Why are liberals bashing Michael Oren?
After interviewing former ambassador Michael Oren last week at the Museum of Tolerance, and reading countless articles attacking him, I think I’ve figured out why his new book, “Ally,” has struck such a sensitive nerve, especially with pro-Obama liberal Zionists.
In case you’ve been on Mars lately, Oren has been under relentless attack for his candid and sharp criticism of President Barack Obama and his policies, which he believes have hurt Israel. As his friend Yossi Klein Halevi wrote in the Times of Israel, “Michael has been called everything from a publicity hound to a virtual traitor sacrificing Israel’s relations with its most important ally for the sole purpose of selling books.”
What is disappointing is that much of the criticism has little to do with the main thrust of the book, which is Obama’s record on Israel and the Middle East. Why is that? .
After all, it’s not as if liberal Zionists who support Obama can’t handle criticism of their president – they live with that all the time. What is it about Oren’s particular criticism that has made so many of them so defensive?
It’s not just what you’re hearing — that the Obama administration and its supporters are concerned that Oren’s criticism of the Iranian nuclear deal will undermine final negotiations. That is a part of it, but there’s more.
Think about it. What is the crown jewel of liberal Zionist aspirations? What is the one thing they crave above all else that will secure a Jewish and democratic Israel? That’s right, the two-state solution.
Oren’s book is threatening to liberal Zionists because it makes a compelling case that their hero Obama has severely undermined the very thing they crave – negotiations towards a two-state solution.
With the sharp eye of a historian, Oren explains how, in Obama’s zeal to create diplomatic “daylight” with Israel while reaching out to the Arab/Muslim world, Obama brought terminal darkness to the peace process.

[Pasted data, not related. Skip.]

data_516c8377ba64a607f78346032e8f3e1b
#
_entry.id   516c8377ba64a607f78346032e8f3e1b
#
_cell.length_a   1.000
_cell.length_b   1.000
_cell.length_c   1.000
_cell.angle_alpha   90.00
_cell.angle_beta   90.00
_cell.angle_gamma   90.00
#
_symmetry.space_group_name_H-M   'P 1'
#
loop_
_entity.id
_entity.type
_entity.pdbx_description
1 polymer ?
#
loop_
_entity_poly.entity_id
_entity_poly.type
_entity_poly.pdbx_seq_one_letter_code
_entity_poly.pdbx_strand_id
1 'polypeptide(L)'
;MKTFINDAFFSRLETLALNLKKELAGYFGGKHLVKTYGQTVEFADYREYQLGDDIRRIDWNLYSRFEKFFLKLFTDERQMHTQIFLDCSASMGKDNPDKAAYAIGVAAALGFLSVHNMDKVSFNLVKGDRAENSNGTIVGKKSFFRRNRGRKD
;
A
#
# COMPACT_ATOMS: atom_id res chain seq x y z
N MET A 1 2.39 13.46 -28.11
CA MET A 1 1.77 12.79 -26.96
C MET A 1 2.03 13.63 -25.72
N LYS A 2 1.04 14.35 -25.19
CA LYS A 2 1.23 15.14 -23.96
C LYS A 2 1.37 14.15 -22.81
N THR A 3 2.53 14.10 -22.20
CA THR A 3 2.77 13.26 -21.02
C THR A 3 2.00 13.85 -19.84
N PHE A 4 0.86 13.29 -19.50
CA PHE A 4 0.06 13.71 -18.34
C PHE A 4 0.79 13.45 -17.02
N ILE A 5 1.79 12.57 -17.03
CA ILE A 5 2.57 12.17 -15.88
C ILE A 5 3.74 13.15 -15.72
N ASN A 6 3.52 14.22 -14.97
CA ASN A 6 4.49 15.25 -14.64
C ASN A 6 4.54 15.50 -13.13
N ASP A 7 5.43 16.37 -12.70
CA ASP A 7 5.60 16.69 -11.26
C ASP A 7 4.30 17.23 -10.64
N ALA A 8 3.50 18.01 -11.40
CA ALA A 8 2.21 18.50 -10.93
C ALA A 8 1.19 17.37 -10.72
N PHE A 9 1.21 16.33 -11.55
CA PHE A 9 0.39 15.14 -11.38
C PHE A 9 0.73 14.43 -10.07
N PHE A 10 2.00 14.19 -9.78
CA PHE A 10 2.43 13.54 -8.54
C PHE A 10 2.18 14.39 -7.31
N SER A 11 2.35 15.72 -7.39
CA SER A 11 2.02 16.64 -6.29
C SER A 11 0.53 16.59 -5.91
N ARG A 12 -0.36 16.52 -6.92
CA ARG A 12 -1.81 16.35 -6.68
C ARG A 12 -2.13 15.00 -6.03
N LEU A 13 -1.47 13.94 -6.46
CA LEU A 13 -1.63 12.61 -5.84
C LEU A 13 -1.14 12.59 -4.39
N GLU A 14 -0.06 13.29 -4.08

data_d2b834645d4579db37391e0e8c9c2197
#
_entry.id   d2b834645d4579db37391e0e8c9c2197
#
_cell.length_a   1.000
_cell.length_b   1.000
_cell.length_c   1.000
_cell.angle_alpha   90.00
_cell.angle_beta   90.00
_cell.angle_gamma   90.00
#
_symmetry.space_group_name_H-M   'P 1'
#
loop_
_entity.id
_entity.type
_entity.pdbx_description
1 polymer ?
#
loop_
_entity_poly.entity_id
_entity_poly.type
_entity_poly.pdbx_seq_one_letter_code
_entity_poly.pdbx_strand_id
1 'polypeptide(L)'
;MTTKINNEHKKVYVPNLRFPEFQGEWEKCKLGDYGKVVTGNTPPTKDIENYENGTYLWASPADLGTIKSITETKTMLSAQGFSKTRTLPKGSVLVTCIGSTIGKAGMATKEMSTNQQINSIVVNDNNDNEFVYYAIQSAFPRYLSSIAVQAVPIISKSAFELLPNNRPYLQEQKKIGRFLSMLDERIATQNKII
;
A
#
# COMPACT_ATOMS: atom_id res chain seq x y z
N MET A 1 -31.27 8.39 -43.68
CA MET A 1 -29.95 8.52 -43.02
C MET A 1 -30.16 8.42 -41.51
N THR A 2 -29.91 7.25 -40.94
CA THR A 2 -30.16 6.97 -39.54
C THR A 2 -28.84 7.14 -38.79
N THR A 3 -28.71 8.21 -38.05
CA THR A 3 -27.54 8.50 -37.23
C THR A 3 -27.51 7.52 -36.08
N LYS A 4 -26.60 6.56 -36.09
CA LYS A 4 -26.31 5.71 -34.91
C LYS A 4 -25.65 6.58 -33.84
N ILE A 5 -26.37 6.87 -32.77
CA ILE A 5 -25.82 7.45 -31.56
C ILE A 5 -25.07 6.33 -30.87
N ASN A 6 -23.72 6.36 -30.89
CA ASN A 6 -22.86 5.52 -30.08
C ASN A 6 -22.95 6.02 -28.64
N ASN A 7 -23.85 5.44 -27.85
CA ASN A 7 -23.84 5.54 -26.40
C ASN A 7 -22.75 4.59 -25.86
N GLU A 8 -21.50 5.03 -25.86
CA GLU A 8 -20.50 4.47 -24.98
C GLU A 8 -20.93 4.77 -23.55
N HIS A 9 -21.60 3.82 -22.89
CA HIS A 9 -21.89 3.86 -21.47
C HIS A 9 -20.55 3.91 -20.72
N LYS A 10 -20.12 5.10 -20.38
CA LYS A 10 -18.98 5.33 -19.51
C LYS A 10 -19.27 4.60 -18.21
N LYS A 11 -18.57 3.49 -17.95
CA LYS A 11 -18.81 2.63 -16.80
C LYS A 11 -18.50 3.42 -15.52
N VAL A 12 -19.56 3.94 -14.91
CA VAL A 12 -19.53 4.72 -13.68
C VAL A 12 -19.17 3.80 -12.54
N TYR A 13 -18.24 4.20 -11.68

By making Israeli settlements the major obstacle to peace, Obama ignored fundamental obstacles such as chronic Palestinian rejection of a Jewish state and the teaching of Jew-hatred in Palestinian society. By pressuring only Israel — the one party that has, in the past, evacuated settlements and made peace offers that got rejected — he gave Palestinian leadership zero incentive to negotiate, let alone make any concessions.
While Prime Minister Netanyahu’s grating style and bunker mentality certainly didn’t help matters, Oren reminds us that, despite opposition from his own party, Netanyahu declared support for a two-state solution and implemented a settlement freeze that then-Secretary of State Hillary Clinton called “unprecedented.” In any case, once Obama launched his “pressure only Israel” policy at the beginning of his term, the die of failure was cast.
From the get-go, Obama’s approach turned off the majority of Israelis and made them unwilling to take more risks for peace. In one of the crucial insights of his book, Oren notes that Israelis take risks when they feel secure there is no daylight with America, and that having no daylight on military security but plenty of daylight on diplomacy simply doesn’t work in the Middle East.
The irony, of course, is that Obama’s obsession with pressuring Israel ended up killing the incentive for both sides to negotiate. This is not a personal criticism of Obama, it’s an anatomy of a failure. Even if you believe that the president was motivated by “tough love” for Israel, it’s hard not to conclude that his policy resulted in one big failure for both sides.
This is a painful pill for many liberal Zionists to swallow, especially when delivered by a reputable historian and longtime champion of the two-state solution. Oren’s credible voice has forced his critics to confront the unpleasant possibility that it was their man Obama – and not the hated Netanyahu – who failed them the most on a cause they so cherish.
The candid analysis in “Ally” serves as a cautionary tale for all future leaders and activists who care about the two-state solution. Instead of demonizing Oren, his critics should engage him on the substance. For starters, a good debate coming out of his book would be this: Who is most responsible for the failure of the peace process — Obama, Netanyahu or Abbas?
Right now, because most of the attention is on the endgame negotiations with Iran, it’s easy to overlook the sorry saga of the failed negotiations with the Palestinians. But this is an issue that will not go away. If you want to better understand the hysterical reaction to Oren’s book, his analysis of this saga is a good place to start.
Oren had the chutzpah to tell diehard Obama supporters something they never wanted to hear, and, in return, he got weapons of mass distraction.
Watch the full event: A Special Evening with Michael Oren
David Suissa is president of TRIBE Media Corp./Jewish Journal and can be reached at firstname.lastname@example.org.